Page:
800px-Highgrove_SaunaBack in the day, when Frank, Dean, Joey, Peter and Sammy wanted to work up a sweat, they never thought about going for a run. Instead, they took a steam.

This is the no-muss-no-fuss way to work up a healthy glow and get the blood flowing without having to lace up a pair of Adidas.

And now we find out that the boys were really on to something and were just a little ahead of their time. Having a frequent sauna reduces the risk of a cardiovascular event and results in better circulatory function, according to a new study published in the Journal of the American Medical Association’s Internal Medicine.

The news comes from researchers at the University of Eastern Finland, Kuopio, where 2,315 men between the ages of 42 and 60 were studied for incidents of sudden cardiac death (SCD) and fatal cardiovascular diseases. Over 21 years, the risk of SCD was 22 percent lower for men who had two to three sauna sessions per week compared with those who had just one.

The risk of a fatal coronary heart disease event was a whopping 48 percent lower among men who took a steam four to seven times a week compared to those who only did one.

“The amount of time spent in the sauna seemed to matter too,” Jama reported on its Jamanetwork website. “Compared with men who spent less than 11 minutes in the sauna, the risk of SCD was 7 percent lower for sauna sessions of 11 to 19 minutes and 52 percent less for sessions lasting more than 19 minutes. Similar associations were seen for fatal CHDs and fatal CVDs but not for all-cause mortality events.”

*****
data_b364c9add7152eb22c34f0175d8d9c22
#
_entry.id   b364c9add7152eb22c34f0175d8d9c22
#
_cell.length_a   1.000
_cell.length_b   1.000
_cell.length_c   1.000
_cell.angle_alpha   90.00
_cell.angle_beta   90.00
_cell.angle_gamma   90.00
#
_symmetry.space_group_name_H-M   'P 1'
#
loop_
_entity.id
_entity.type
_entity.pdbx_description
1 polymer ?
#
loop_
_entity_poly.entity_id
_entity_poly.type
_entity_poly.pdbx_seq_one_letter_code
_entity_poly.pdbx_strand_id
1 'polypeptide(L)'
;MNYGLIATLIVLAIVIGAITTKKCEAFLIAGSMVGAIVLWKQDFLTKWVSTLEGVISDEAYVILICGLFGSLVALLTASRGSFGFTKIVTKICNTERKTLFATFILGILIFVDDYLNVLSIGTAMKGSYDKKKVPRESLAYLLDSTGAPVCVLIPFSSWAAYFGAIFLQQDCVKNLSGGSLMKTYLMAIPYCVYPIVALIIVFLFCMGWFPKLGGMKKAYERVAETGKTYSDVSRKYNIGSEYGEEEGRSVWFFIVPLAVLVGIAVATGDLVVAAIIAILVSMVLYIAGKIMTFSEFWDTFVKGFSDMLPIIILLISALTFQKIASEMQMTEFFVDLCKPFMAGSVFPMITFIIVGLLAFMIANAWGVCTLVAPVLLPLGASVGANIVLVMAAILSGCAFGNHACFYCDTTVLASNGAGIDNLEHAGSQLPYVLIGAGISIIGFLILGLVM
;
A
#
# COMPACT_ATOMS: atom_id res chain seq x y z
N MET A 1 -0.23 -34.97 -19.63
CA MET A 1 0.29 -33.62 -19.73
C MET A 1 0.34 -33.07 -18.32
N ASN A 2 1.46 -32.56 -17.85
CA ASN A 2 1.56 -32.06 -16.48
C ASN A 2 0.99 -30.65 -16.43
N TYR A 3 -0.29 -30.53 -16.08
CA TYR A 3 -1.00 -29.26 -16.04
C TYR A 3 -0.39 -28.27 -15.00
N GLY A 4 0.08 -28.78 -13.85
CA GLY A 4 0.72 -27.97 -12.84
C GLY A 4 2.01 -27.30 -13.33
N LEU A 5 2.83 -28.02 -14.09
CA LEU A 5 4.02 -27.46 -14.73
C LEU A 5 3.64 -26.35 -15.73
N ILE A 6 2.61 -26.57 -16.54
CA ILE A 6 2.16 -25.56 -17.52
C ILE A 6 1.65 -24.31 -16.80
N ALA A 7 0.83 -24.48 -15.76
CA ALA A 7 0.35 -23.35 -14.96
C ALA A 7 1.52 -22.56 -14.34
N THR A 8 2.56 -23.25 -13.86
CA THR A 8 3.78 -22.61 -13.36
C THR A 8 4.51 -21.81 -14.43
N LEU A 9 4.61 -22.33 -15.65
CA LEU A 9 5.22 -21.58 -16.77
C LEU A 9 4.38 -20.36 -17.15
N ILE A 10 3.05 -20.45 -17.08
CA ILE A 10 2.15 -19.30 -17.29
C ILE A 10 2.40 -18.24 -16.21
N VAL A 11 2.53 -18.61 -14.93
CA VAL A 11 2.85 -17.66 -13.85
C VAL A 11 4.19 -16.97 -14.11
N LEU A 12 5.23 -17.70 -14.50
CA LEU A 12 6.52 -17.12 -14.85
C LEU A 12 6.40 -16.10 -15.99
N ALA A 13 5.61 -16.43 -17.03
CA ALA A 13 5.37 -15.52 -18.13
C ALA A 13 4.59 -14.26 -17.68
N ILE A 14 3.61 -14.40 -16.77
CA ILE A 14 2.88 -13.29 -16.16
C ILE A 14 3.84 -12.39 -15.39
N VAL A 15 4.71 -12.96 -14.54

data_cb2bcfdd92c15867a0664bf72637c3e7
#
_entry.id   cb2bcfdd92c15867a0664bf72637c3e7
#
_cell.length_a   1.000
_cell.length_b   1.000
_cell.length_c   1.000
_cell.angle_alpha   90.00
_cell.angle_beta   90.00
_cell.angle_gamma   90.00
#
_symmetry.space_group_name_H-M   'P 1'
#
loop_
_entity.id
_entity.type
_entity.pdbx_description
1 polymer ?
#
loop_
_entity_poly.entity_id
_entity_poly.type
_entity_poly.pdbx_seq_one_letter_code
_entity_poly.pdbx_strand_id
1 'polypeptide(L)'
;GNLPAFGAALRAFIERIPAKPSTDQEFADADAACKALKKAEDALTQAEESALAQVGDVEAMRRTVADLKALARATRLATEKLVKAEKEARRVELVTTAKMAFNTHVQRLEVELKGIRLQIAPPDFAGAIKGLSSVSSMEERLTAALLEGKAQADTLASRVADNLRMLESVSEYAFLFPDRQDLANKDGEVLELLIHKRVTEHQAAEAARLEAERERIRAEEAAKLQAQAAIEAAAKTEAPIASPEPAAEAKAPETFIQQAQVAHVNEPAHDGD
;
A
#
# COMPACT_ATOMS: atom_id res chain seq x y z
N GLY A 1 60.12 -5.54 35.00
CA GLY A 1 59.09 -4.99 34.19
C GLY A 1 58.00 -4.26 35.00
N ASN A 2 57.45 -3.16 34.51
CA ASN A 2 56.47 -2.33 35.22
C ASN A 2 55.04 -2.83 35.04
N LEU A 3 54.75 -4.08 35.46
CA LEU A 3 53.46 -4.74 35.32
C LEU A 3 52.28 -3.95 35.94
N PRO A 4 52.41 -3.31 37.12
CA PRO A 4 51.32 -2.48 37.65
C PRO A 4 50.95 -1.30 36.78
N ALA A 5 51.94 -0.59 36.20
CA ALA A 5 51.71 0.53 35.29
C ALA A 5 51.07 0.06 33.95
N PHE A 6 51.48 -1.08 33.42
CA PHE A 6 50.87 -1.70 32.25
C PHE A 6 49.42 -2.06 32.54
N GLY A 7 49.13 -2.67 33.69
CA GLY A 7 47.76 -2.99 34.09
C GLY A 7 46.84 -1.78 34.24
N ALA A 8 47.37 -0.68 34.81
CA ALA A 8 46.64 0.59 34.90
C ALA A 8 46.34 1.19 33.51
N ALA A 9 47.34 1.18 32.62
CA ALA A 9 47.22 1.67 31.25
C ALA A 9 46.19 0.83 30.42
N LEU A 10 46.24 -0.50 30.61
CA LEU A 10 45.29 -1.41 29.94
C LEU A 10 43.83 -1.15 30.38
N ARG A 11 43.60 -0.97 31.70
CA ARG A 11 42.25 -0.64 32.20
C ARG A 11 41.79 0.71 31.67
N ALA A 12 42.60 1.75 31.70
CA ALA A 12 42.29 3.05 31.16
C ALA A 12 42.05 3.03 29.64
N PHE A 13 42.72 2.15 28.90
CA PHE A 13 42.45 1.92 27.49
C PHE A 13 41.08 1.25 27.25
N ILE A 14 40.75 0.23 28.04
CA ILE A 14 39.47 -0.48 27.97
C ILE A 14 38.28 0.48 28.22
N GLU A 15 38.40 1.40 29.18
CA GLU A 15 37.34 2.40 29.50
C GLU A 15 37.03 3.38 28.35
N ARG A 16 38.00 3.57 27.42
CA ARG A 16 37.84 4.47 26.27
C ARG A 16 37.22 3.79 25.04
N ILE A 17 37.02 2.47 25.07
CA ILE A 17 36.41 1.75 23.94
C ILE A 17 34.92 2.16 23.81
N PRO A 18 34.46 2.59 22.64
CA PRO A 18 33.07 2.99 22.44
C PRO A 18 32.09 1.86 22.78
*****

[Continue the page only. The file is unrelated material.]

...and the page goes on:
In a 2013 feature on saunas, the BBC interviewed a Helsinki man who spent three hours a day in the sauna six days a week. “Finns say the sauna is a poor man’s pharmacy,” he told the British news agency. “If a sick person is not cured by tar, spirits or sauna, then they will die.”

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HERE’S A CHEERY STUDY: Individual health care premiums purchased in states that rely on the federal health insurance exchange could jump an avearge of 255 percent if the Supreme Court sides with the plaintiffs in this summer’s King v. Burwell case. Some people could see premium hikes of up to 774 percent, according to the study by a healthcare research group, Avalere.

The plaintiffs argue that Obamacare subsidies are illegal in states that don’t have a state-run exchange due to a flubbed wording by Congress. in the original 2010 law. Eighty-seven percent of federal exchange customers receive a subsidy, Avalere said, which amounts to about 7.5 million Americans. Most of them would be exempt from a tax penalty, however, due to their income.

Avalere’s Elizabeth Carpenter said: “Loss of premium subsidies in federally run exchanges would mean that many exchange consumers will be exempt from the individual mandate. Moreover, because the employer mandate is tied to employees claiming a premium subsidy, it would also undermine employer responsibility requirements in those areas.”

In fact, there’s reason to believe that a ruling for the plaintiffs would impact all health insurance premiums, even those that aren’t subsidized, since the entire basis for the Affordable Care Act is to allow insurers to spread around the risk by getting young people on board.

Photo by Todtanis via Wikimedia Commons

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